I've read both What are the guidelines for asking for a critique of my work? and What topics can I ask about here?, and it seems that this kind of question is fine. What do you think?

Below is my draft:

What make this design be suitable to use for poetry texts?

This is how WordPress designs a block of verse:

Honestly I don't know how to provide more information. Why does that design suit poetry texts?

What make this design suitable to use for poetry texts?

  • I'm not sure I understand your question... What aspect of the design do you refer to? If this is a question about a WordPress theme, you are better off emailing the designer of the theme
    – curious Mod
    Commented Aug 8, 2019 at 15:50
  • 1
    I mean, why can that combination of typography, spacing, border reflect the poetry effect? It doesn't seem to belong to a specific WordPress theme, but any theme. So I'd like to have an analysis why/how the poetry effect is conveyed with this design.
    – Ooker
    Commented Aug 8, 2019 at 16:03

3 Answers 3


The problem with asking about the rationale behind a single entity is that it's not likely to be documented enough to be answerable by someone else than the original designers.

Also, some may recall there used to be a close reason for asking a question that is "too localized". These questions are not likely to be answerable and useful to others. This question falls into the "too localized" category as far as I'm concerned.


I think it would be on-topic (and more likely answerable) if the question asked about a body of works instead of a single one.

For example, this question has some similarities but is applicable to multiple instances in a common field and is well documented.

I'm pretty sure asking "Why are most poetry works typically laid out with sober type and a lot of white space?" would yield interesting and useful answers.

Other related questions: Why is Courier the preferred font in the legal industry?

  • I see. So the only thing I need is to add more examples of this rather than just one.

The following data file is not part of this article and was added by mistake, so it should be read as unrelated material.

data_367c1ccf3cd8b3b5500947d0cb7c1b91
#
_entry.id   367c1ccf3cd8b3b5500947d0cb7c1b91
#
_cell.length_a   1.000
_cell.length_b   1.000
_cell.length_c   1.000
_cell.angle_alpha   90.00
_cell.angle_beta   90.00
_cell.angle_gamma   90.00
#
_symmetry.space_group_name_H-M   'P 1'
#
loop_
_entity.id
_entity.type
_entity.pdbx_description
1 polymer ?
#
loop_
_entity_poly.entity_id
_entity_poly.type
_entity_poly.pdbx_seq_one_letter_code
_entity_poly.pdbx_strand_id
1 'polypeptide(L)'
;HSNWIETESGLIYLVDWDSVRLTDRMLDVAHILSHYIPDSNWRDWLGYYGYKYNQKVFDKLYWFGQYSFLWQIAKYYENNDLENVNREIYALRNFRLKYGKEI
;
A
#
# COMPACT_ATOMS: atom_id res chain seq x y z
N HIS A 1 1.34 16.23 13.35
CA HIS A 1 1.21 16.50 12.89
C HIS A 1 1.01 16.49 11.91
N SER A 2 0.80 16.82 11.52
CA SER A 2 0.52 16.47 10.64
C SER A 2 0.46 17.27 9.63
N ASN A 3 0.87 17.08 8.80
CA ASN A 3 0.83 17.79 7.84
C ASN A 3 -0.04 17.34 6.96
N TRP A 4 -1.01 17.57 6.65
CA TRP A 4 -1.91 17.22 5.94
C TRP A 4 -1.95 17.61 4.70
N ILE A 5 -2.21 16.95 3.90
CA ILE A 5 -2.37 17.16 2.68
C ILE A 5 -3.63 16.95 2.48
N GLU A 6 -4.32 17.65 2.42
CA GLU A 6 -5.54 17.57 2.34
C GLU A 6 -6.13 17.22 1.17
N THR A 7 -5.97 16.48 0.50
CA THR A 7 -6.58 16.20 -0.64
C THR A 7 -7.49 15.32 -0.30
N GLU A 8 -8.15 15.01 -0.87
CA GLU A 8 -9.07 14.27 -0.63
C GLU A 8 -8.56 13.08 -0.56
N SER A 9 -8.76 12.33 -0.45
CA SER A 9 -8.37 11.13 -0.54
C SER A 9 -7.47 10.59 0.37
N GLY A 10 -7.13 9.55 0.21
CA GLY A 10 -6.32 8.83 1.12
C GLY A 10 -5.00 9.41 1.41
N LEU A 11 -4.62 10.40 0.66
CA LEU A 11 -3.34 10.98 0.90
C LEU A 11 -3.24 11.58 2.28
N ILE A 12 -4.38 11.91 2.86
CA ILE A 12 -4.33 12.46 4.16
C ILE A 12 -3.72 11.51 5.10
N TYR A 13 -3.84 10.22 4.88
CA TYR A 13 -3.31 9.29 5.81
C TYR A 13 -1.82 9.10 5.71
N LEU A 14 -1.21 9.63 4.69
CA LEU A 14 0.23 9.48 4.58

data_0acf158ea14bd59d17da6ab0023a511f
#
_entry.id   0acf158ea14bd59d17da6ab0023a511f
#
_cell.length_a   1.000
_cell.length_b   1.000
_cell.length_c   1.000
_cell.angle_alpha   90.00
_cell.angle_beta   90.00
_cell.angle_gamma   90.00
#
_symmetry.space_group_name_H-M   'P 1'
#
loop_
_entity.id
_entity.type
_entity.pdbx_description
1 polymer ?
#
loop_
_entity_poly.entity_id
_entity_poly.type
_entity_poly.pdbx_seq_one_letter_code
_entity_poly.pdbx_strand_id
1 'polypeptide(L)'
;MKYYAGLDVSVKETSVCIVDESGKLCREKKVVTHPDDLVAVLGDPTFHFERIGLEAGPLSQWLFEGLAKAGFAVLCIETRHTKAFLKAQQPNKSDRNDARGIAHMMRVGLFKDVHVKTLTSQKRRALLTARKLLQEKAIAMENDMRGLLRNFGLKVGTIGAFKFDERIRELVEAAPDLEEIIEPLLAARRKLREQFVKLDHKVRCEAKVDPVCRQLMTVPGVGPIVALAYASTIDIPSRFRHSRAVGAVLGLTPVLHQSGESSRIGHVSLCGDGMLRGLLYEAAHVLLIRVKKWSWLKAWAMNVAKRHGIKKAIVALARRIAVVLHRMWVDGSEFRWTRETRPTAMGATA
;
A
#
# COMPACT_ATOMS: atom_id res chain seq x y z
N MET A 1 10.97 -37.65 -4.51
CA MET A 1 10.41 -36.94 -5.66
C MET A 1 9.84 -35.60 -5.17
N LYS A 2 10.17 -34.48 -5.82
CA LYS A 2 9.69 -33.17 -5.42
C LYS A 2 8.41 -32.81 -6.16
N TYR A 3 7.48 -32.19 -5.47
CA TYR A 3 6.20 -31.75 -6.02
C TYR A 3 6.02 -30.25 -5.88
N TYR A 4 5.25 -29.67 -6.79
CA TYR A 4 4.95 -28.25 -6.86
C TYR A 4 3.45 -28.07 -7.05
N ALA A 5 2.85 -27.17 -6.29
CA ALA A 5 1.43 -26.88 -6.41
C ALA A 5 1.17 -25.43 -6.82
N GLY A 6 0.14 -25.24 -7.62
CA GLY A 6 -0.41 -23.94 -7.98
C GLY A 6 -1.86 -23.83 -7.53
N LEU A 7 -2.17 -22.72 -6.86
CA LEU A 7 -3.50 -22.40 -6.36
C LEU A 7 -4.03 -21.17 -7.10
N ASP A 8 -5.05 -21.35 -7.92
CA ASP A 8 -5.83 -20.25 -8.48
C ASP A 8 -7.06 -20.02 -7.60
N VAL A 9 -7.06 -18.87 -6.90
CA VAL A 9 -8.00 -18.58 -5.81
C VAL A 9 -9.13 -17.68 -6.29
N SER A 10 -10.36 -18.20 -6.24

– Ooker
    Commented Aug 10, 2019 at 3:36
  • 1
    Well it salvages the question, but it also changes it and only you know if you need this specific information about WordPress. I know I could take an informed guess if it was worded with multiple examples. Please note also that the example question was displayed on Hot Network Questions so the 20 upvotes are probably a bit from all over the place and not just GDSE.
    – curious Mod
    Commented Aug 10, 2019 at 11:58

The easiest way to find out is to post your question and see if the community closes it or not. Just don't take it personally.

I strongly suspect this would be closed. It's been a while since such a question were asked so I could be wrong. However, in the past when a question like this was asked the response is, "We are not the designers. We don't know their motives and rationale. You would need to ask them."

In a critique question we ask users to mention what their goal is and then help make sure the design achieves that. This is not that at all, in fact its the opposite. You're giving us a finished design and asking us to determine what the goal is. It would be like me painting a big red circle just off-center on an otherwise blank canvas -- showing it to you -- and asking you to tell me the meaning behind the piece

  • do you see it similar to a critique request question? I think it is, and thus should be welcomed. I just want to be careful
    – Ooker
    Commented Aug 8, 2019 at 16:05
  • @Ooker updated my answer for you
    – Ryan
    Commented Aug 8, 2019 at 16:16
  • I see your point. When I crafted this question, I thought more about why the design achieved the goal of reflecting the poetry ambience. So how about this: I post my own design for this, asking for critique, and give this image as an example of a final product. What do you think?
    – Ooker
    Commented Aug 8, 2019 at 16:39
  • @Ooker as long as your question clearly states a goal and is answerable
    – Ryan
    Commented Aug 8, 2019 at 17:42
  • Thinking about your analogy, I think it's not about asking for the meaning, but about giving the meaning of it (that the artist says it themself), and asking why it represents that meaning. Do you think it states a clear goal and answerable?
    – Ooker
    Commented Aug 8, 2019 at 17:53
  • @Ooker I gave my opinion and really don't have much more to say. I'm just one voice. Ask your question, see what others think. Just please remember if it is negative not to take it personally. If it is positive -- take it as personally as you'd like! :)
    – Ryan
    Commented Aug 8, 2019 at 18:00
  • well, if you are still disagreeing with it, but unable to say more, then probably there is some tacit knowledge in you. If you can find a way to describe it, then everyone will be benefit :D
    – Ooker
    Commented Aug 8, 2019 at 18:34
  • @Ooker Fellow fan of Polanyi here :)
    – curious Mod
    Commented Sep 3, 2019 at 11:43
  • @Emilie I'm not familiar with his work. Can you explain?
    – Ooker
    Commented Sep 4, 2019 at 3:25
  • 1
    @ooker He coined the term tacit knowledge and wrote about it
    – curious Mod
    Commented Sep 4, 2019 at 10:18

I see the proposed question is exactly the same with the forth example in What are the guidelines for asking for a critique of my work?:

Good Example: "Does the piece convey an air of playfulness and excitement?"
Bad Example: "What impression do you get?"

So I would vote it's on-topic.

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